Objective: Breast cancer with oligometastasis is not uncommon. Greater therapeutic advantage has been reported in various literatures as better treatment technique evolves. Here we are reporting a case of ductal carcinoma right breast with a single metastasis to liver. This patient is treated with radical intent with chemotherapy, surgery and then followed by radiotherapy to right chest wall along with stereotactic body radiotherapy (SBRT) for liver metastasis. Though apparently it looks a simple procedure, but lots of complexity is involved in its treatment as part of the liver also comes into radiation field as we deliver radiation to chest wall. Here we present the procedural details of this complex procedure.
Methods: A 56 year female presented with a lump which is situated in upper and outer quadrant of right breast. It was not tender, firm and mobile. The patient was investigated in the line of breast cancer for further management. Histopathology and receptor studies of this patient revealed it to be infiltrative duct carcinoma, oestrogen receptor positive, progesterone receptor positive and HER2 negative. Her metastatic work up revealed a single 2 x 2cm lesion in segment VI of liver suggestive of distant metastasis. PET CT scan showed local breast lesion [3.3 x2.6cm size with SUV max- 8.4], right axillary node [2-centimetre size-SUV max-1.4] and liver lesion in segment VI - 17x 16mm with SUV-9.3]. After discussion in multi-disciplinary tumour board, it was decided to treat the patient with radical intent with neo-adjuvant hormonal therapy followed by modified radical mastectomy and chest wall radiation and stereotactic body radiotherapy for liver lesion. Patient was also planned to receive tab Palbociclib (125mg) per oral daily for 3weeks on and one week off, for 3 cycles; along with Letrozole (2.5mg) once daily. After completion of neoadjuvant chemotherapy there was a good clinical response in breast lesion with stable liver lesion. Then patient underwent surgery, Modified radical mastectomy and axillary dissection. Histopathology was ypT2N1AM0. She was then subjected to external radiation to right chest wall by DIBH technique and SBRT for liver lesion.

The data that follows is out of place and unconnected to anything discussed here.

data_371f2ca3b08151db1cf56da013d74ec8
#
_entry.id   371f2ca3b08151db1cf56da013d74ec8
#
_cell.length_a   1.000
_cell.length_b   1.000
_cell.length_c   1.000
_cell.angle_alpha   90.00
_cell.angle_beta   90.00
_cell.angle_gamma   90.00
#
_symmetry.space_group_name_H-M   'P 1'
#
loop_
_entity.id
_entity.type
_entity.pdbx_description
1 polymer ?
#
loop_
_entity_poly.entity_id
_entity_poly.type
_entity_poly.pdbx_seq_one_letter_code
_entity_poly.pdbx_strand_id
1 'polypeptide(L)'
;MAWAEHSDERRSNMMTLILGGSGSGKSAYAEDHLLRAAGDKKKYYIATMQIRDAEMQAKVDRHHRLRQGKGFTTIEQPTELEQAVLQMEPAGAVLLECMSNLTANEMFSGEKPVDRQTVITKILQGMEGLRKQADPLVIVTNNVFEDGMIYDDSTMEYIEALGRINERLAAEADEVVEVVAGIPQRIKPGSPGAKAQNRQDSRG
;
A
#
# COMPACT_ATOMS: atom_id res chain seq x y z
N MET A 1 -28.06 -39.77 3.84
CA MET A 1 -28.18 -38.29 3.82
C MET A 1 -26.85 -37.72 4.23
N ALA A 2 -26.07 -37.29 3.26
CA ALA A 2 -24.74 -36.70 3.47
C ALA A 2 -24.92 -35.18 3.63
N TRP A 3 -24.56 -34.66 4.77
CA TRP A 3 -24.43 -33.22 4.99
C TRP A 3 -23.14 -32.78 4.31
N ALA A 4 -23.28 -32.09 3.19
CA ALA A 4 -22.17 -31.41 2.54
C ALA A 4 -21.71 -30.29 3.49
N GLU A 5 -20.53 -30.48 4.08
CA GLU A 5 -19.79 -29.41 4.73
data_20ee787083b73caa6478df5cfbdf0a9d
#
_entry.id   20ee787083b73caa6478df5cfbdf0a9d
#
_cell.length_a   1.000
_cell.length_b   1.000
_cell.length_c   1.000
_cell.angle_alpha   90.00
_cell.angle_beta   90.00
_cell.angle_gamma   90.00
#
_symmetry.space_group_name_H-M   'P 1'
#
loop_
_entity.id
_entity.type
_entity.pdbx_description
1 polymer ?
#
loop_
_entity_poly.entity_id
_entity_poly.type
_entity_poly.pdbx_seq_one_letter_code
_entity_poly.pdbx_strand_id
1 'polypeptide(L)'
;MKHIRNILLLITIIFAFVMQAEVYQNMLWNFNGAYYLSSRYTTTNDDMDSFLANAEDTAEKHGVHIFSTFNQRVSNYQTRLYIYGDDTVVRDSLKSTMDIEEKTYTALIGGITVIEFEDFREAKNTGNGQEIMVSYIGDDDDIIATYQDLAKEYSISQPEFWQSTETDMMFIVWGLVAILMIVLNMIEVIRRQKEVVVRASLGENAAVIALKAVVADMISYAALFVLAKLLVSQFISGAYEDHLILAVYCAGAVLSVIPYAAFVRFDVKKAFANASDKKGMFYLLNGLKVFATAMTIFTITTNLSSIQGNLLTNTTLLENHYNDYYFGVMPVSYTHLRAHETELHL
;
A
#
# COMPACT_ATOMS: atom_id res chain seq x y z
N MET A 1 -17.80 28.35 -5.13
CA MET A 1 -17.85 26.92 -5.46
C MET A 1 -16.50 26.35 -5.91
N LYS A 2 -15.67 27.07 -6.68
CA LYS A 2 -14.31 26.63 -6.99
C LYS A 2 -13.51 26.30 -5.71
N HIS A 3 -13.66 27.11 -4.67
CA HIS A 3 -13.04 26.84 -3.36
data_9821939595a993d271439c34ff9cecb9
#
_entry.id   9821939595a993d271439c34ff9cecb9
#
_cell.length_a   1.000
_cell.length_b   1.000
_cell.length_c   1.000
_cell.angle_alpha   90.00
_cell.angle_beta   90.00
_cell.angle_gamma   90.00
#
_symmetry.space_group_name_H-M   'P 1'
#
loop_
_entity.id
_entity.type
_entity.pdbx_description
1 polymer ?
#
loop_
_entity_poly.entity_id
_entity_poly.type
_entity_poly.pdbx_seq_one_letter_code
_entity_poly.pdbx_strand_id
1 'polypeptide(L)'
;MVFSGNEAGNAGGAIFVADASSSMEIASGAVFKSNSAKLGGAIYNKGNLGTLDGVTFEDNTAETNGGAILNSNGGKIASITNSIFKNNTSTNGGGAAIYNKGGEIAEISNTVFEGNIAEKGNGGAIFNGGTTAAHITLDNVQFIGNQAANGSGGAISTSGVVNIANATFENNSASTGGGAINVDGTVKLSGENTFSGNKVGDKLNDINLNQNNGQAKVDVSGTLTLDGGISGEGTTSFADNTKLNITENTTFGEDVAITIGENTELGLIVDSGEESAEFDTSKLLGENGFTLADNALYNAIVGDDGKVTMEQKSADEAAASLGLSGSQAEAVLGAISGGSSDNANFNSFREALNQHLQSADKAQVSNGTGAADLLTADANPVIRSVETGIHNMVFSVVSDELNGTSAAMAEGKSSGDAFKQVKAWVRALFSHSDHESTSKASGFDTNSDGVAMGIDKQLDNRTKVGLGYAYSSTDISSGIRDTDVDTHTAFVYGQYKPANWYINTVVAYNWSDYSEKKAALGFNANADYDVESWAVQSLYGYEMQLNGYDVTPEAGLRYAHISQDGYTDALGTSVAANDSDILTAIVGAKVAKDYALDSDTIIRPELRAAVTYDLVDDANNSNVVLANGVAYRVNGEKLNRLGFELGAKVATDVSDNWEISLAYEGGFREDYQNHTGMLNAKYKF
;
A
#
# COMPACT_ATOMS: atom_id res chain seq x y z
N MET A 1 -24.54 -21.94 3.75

Results: It is a right sided breast cancer and during chest wall irradiation some part of liver also gets irradiated. Also, simultaneously the patient is planned for SBRT for liver lesion. It seems to be a complicated procedure as part of liver comes into the radiation field twice, during EBRT to chest wall and during SBRT to liver lesion. Keeping these in mind the patient is planned for both, for chest wall radiotherapy by tangential field with DIBH technique and for SBRT to liver lesion with same DIBH using ABC [active breath control]. First, the triple phase CT of liver lesion is analysed. It is found that the lesion is more prominent and enhancing in arterial phase. Planning CT scan was taken for liver, with Deep Inspiratory Breath Hold technique, using Active Breath Coordinator (ABC). The timing of breath hold was made such that it will coincide with starting of arterial phase. Then planning CT for right chest wall with DIBH using ABC software was taken with CT slices from mandible to umbilicus. The target volumes are contoured as per ESTRO contouring guidelines and the patient received the radiation to right chest wall and supraclavicular fossa to a total dose of 40.05 GY in 15 fractions as per START B protocol. It is tried to keep the liver dose to as minimum as possible and the mean liver dose in chest wall plan with DIBH was calculated. In second plan i.e.; SBRT the liver lesion was planned for 15Gy X 3 factions with a BED of more than 100Gy. Again, we calculated the mean liver dose to the (Liver-GTV). We fused chest wall CT and SBRT CT and calculated cumulative liver mean dose was 10Gy and we kept the constraints as per TG101 PROTOCOL and liver-GTV D700 cc was 3 Gy.